To Defend Democracy, We Must Demand Financial Transparency from Trump

From executive appointments to policy, understanding Trump’s personal financial interests will be essential to judging his adminstration

— by Jeff Hauser
_whereareyourtaxes

As we hear of a settlement in the “Trump University” civil fraud case brought in part by New York State Attorney General and learn more and more about potential Treasury Secretary Steven Mnuchin, the phrase “personnel is policy” takes on an unfortunate new meaning.
Will Trump’s appointees to high government office ensure Donald Trump does not use control of the executive branch to enrich himself and his family?

Trump enriching himself as president is not an idle or libelous question. Trump himself raised the prospect in 2000 to Fortune Magazine, telling them that “[i]t’s very possible that I could be the first presidential candidate to run and make money on it.”

Matt Yglesias puts the threat to the rule posed by Donald Trump and the “Trump Organization” in stark language, arguing “Trump’s first 100 days could also be the last 100 days in which America’s system of republican government can be saved.” Yglesias fears that the potential for corruption is so great that “political favor” might become “the primary driver of economic success.”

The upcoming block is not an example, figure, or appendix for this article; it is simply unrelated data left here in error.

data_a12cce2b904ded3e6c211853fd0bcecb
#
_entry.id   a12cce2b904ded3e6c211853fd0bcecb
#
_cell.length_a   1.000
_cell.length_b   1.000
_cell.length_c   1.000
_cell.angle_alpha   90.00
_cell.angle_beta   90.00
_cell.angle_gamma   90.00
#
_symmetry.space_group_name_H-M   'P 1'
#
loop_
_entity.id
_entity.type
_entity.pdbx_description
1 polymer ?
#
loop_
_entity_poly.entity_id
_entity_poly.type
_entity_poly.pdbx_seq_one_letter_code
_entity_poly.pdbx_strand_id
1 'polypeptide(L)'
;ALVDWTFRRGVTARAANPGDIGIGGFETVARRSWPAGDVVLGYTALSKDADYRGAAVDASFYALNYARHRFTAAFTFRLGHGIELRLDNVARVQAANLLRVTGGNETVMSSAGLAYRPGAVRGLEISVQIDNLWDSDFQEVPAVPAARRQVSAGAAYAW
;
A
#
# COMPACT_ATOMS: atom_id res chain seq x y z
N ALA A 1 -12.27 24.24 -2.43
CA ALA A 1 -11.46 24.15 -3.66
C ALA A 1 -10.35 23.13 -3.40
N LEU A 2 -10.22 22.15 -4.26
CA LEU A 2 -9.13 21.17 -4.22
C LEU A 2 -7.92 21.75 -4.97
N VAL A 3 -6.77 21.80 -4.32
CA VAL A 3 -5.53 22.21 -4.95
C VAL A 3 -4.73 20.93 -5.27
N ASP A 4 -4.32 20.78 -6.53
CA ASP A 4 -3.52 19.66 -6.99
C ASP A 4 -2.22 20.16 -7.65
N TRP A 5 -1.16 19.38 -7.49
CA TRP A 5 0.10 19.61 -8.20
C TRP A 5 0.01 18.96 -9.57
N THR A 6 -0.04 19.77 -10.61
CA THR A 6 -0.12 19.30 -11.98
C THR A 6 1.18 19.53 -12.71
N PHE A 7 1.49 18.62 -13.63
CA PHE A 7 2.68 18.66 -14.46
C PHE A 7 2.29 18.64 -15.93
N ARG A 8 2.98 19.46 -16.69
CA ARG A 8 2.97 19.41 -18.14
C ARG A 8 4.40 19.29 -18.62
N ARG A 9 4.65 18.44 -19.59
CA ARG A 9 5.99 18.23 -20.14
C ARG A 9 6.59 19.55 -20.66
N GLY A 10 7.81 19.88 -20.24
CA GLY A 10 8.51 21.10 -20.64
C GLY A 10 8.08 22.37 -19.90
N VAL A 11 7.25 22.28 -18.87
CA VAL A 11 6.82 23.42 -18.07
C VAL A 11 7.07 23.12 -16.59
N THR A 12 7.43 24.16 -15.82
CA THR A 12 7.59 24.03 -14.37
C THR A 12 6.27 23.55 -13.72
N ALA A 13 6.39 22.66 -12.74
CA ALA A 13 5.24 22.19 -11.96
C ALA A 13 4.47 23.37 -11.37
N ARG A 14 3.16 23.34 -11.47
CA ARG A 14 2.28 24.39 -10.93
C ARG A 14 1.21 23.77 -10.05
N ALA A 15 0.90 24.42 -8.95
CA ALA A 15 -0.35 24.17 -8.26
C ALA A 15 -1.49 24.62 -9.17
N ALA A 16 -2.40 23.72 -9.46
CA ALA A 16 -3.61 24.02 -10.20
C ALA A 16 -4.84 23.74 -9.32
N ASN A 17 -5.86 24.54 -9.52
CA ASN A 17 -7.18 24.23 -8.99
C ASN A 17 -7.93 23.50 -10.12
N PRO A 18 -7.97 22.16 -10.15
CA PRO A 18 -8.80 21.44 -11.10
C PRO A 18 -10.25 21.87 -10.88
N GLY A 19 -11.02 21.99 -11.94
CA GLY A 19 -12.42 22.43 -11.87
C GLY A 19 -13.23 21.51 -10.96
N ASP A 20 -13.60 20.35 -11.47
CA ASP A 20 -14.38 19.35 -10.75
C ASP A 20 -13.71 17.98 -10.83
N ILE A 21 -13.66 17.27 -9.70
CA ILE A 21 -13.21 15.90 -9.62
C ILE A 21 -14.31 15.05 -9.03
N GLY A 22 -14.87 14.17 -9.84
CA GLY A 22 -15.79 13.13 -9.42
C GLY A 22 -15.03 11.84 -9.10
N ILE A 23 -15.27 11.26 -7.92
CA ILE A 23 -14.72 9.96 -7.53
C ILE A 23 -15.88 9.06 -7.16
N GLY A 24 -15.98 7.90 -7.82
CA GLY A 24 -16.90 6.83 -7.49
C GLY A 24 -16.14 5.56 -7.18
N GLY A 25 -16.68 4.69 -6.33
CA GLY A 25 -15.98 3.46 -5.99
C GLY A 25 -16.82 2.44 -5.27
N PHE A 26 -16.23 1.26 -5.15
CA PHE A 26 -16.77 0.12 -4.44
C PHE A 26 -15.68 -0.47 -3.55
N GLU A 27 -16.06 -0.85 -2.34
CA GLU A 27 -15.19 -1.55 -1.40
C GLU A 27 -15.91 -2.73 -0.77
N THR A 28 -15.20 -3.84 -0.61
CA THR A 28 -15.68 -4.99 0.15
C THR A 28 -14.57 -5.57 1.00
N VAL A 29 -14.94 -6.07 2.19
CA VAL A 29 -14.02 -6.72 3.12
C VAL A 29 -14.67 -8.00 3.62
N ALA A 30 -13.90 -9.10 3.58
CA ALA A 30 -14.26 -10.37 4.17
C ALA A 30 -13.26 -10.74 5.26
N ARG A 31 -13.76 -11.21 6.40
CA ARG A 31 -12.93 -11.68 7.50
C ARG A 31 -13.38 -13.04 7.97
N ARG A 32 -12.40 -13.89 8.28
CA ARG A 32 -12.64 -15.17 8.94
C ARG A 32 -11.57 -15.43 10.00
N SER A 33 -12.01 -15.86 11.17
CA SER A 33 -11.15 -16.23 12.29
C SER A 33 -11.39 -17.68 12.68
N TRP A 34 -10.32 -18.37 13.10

The Wall Street Journal editorial page employs less ominous language to come to a surprisingly similar conclusion, noting problems posed by the fact that “The President is exempt from federal conflict-of-interest law.”

As Bloomberg put it, the Trump family business poses an “unprecedented potential conflicts of interest.”

The last line of defense against the installation of a kleptocracy is the U.S. Senate, which can insist that President Trump meet the same standards for public disclosure and avoidance of conflict of interest as past presidents and presidential candidates of both political parties.

The U.S. Senate can and should demand transparency into Trump family finances. Moreover, the U.S. Senate can and should demand an end to the inherent conflicts of interest posed by the ongoing existence of “The Trump Organization.”

The Senate can do so by refusing to confirm any nominations until Trump takes the following steps to promote faith that a Trump presidency will not enrich himself and his family:

  1. Releases his tax returns;
  2. Releases a detailed and current financial disclosure that includes beneficial ownership information on all “shell companies”* that are part of the Trump Organization;